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NEWS DISPATCHES > Aftermath of Unrest in Cameroon

1 Mar 2008

Cameroonians count their losses


Life returned to normal in most of the restive cities of Cameroon on Friday following four days of bloody protests that paralyzed economic activity in much of the country. Many Cameroonians were surprised by the intensity and duration of the crisis and were not adequately prepared to weather the storm. Everybody has a story to tell about the four days of restricted mobility. Some passengers were stranded midway between their destinations and others were stranded at the airport. People improvised many ways to move very sick people in the absence of vehicles. Somebody recounted an incident where a man was carrying home the body of his sick child (that apparently died on the way to the hospital) strapped to his back in the scorching Douala heat while the wife was walking behind and wailing. In our society dead people are always accompanied by many sympathizers but the unusual circumstances did not allow this solidarity to be manifested.

I drove to some of the hot spots of Douala city on Friday evening and I witnessed the scars left on the face of Douala by the four days of unrest. Heaps of ash and wires from burnt tires littered roadsides and looted and vandalized skeletons of once prosperous businesses stood as a stark reminder of what the fury of an uncontrolled crowd can produce.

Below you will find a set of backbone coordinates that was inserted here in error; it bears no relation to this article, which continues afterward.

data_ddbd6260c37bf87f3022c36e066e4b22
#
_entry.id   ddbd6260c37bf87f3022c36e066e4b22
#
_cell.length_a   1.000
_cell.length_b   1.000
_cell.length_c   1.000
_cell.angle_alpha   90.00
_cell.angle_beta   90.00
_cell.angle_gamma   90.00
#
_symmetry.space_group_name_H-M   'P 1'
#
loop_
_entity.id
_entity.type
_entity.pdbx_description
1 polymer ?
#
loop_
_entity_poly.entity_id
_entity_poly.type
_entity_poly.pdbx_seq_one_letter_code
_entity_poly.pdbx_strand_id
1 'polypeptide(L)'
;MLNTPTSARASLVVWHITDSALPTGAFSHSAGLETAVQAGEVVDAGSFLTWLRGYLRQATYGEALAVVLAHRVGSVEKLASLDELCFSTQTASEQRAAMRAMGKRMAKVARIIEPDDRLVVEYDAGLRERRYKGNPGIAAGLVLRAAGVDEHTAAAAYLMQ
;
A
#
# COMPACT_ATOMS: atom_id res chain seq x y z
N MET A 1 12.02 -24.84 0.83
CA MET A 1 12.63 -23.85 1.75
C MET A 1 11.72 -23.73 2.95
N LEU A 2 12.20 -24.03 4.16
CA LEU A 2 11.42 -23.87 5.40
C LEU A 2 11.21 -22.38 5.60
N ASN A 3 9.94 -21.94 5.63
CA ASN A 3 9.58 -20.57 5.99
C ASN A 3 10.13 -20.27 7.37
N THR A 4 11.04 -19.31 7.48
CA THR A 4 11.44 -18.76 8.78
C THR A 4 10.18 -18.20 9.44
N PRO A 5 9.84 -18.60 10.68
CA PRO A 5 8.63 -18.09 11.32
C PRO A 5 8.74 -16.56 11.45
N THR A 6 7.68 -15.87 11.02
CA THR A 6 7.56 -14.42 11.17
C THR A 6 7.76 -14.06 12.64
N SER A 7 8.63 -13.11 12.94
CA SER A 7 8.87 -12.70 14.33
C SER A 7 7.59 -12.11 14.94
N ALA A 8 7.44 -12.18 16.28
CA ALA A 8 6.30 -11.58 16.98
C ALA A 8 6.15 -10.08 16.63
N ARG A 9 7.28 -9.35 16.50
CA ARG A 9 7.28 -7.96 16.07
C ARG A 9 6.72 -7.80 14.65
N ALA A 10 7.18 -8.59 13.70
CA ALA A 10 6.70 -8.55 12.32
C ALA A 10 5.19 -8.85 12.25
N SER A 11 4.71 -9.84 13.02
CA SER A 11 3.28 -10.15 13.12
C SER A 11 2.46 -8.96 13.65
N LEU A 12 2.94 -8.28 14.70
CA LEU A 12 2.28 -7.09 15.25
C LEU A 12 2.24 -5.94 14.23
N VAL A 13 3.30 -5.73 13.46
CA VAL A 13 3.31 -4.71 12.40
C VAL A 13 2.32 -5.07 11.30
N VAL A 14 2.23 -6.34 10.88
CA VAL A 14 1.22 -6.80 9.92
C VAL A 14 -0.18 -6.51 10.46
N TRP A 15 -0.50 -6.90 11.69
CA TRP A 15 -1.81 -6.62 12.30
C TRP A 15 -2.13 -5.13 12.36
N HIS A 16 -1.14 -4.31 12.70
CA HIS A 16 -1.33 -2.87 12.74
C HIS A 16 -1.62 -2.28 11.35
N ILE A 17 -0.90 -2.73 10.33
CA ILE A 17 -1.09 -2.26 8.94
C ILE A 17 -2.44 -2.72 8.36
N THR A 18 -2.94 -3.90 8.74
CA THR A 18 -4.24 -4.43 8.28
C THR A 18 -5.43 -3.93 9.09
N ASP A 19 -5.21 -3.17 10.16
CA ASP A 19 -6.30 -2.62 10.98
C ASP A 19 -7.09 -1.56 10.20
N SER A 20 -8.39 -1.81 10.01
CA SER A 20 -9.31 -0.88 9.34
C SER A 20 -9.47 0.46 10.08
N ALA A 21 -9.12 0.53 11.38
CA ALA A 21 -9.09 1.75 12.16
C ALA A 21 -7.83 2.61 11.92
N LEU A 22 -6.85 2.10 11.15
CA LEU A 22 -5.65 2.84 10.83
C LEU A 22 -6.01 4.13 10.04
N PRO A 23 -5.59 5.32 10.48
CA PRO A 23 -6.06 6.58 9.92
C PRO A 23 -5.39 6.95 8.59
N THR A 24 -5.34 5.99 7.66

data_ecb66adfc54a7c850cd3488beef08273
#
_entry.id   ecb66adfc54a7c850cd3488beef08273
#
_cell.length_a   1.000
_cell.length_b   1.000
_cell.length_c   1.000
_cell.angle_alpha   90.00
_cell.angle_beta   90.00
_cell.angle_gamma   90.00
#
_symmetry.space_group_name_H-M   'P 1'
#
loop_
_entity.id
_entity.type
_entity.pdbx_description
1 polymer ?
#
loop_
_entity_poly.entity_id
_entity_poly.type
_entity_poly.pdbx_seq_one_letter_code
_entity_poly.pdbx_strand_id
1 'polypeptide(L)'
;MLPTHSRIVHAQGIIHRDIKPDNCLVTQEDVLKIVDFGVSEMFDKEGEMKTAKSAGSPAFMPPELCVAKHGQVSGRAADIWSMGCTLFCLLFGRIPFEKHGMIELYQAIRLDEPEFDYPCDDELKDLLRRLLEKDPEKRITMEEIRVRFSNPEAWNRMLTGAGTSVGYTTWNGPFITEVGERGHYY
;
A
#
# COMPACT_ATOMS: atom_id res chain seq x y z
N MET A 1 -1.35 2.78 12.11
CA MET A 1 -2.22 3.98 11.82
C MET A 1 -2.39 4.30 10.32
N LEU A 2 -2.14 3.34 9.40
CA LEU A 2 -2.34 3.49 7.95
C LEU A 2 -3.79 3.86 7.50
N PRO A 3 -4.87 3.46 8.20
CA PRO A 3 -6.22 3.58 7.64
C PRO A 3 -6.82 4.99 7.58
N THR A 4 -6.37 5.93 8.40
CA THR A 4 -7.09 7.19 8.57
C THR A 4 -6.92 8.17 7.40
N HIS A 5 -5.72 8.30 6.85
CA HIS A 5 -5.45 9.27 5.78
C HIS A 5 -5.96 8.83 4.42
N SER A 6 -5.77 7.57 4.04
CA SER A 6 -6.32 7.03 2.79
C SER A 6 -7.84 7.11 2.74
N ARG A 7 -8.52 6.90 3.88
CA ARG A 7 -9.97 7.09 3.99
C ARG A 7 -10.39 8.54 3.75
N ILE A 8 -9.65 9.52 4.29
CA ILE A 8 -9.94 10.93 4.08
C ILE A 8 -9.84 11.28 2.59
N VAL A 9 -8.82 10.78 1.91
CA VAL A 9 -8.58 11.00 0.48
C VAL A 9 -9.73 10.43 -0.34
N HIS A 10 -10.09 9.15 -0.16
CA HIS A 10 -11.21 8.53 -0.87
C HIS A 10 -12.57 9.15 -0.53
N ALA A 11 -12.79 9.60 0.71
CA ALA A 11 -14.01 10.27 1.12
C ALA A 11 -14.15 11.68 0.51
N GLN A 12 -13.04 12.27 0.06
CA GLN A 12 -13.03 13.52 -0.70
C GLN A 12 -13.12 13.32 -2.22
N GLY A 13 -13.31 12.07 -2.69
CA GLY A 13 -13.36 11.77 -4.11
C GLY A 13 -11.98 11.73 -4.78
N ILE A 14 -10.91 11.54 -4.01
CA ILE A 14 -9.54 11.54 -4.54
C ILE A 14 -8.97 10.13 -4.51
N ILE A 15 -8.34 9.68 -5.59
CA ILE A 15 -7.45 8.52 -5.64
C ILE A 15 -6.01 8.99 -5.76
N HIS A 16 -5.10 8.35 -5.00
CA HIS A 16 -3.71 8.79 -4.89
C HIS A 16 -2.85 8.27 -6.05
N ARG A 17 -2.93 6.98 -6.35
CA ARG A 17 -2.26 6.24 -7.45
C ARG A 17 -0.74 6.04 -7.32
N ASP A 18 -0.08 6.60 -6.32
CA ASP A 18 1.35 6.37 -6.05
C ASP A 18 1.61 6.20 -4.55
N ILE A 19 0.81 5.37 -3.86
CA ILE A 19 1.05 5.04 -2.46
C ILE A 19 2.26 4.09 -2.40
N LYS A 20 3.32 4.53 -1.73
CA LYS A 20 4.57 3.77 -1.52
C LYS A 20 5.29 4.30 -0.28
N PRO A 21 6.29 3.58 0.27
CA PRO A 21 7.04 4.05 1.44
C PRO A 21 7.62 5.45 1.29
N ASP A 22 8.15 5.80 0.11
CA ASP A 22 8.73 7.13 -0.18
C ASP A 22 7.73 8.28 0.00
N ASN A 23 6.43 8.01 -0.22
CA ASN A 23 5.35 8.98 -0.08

In Douala, losses galore


I tried to make a mental balance sheet of the outcome of the strike and all I saw were predominantly losers. Yes there are so many losers that have emerged from this uprising that did not seem to have a defined leader and a defined direction. There are those that have died as a direct consequence of the crisis and others who have perished from indirect consequences (such as inability to go to hospital). The exact number of the fatalities, I do not know. There are also those that have been incarcerated. Other losers are those whose businesses were looted or vandalized and the employees that depended on those businesses for their livelihood. The press is also seen as an indirect casualty as the government clipped the wings of some popular media houses like Equinoxe TV, Equinoxe Radio and Magic FM. Countries like Chad and Central African Republic that depend on Cameroon for maritime imports and exports are also counting their losses.

Above all, Cameroon as a country has swallowed whooping economic loses due to four days of inactivity and associated costs connected to the crisis. Her prestige as a stable country in the sub region has taken a blow and the fall outs are yet to be assessed.

The coming weeks and months are very crucial for this country as the prevailing social tensions require rare ingenuity on the part of the rulers to calm the situation and reassure the ruled especially the youths. Everybody is waiting and hoping for the best while also preparing for the worst.


Also read my first two reports on the protests at these links


First Day of the Fuel Strike



Third Day of Protest in Cameroon




Njei Moses Timah